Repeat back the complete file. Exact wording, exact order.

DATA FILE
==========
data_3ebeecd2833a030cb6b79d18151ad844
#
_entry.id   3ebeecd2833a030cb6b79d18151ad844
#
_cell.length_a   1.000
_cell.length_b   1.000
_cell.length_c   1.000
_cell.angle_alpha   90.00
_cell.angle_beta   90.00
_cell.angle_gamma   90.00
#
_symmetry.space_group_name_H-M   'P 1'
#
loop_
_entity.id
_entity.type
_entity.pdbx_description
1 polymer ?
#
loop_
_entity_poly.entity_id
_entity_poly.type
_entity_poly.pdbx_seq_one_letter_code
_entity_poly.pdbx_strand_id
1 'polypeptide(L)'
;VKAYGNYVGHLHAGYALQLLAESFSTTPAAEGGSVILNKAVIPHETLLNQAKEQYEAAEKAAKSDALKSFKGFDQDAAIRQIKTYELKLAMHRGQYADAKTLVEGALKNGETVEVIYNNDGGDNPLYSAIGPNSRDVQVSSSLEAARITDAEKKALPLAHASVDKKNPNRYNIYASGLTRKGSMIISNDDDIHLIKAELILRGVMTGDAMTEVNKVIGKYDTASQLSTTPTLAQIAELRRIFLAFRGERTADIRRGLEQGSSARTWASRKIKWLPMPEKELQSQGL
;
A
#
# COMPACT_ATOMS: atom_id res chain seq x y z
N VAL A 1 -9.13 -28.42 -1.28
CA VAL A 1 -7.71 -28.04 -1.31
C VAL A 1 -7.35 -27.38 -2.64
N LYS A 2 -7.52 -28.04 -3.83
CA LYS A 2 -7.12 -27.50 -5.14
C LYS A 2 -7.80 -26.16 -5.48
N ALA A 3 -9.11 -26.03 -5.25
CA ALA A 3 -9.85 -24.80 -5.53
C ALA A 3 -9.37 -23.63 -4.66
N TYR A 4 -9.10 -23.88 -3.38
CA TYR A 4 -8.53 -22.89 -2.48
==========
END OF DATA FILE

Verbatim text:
data_3ebeecd2833a030cb6b79d18151ad844
#
_entry.id   3ebeecd2833a030cb6b79d18151ad844
#
_cell.length_a   1.000
_cell.length_b   1.000
_cell.length_c   1.000
_cell.angle_alpha   90.00
_cell.angle_beta   90.00
_cell.angle_gamma   90.00
#
_symmetry.space_group_name_H-M   'P 1'
#
loop_
_entity.id
_entity.type
_entity.pdbx_description
1 polymer ?
#
loop_
_entity_poly.entity_id
_entity_poly.type
_entity_poly.pdbx_seq_one_letter_code
_entity_poly.pdbx_strand_id
1 'polypeptide(L)'
;VKAYGNYVGHLHAGYALQLLAESFSTTPAAEGGSVILNKAVIPHETLLNQAKEQYEAAEKAAKSDALKSFKGFDQDAAIRQIKTYELKLAMHRGQYADAKTLVEGALKNGETVEVIYNNDGGDNPLYSAIGPNSRDVQVSSSLEAARITDAEKKALPLAHASVDKKNPNRYNIYASGLTRKGSMIISNDDDIHLIKAELILRGVMTGDAMTEVNKVIGKYDTASQLSTTPTLAQIAELRRIFLAFRGERTADIRRGLEQGSSARTWASRKIKWLPMPEKELQSQGL
;
A
#
# COMPACT_ATOMS: atom_id res chain seq x y z
N VAL A 1 -9.13 -28.42 -1.28
CA VAL A 1 -7.71 -28.04 -1.31
C VAL A 1 -7.35 -27.38 -2.64
N LYS A 2 -7.52 -28.04 -3.83
CA LYS A 2 -7.12 -27.50 -5.14
C LYS A 2 -7.80 -26.16 -5.48
N ALA A 3 -9.11 -26.03 -5.25
CA ALA A 3 -9.85 -24.80 -5.53
C ALA A 3 -9.37 -23.63 -4.66
N TYR A 4 -9.10 -23.88 -3.38
CA TYR A 4 -8.53 -22.89 -2.48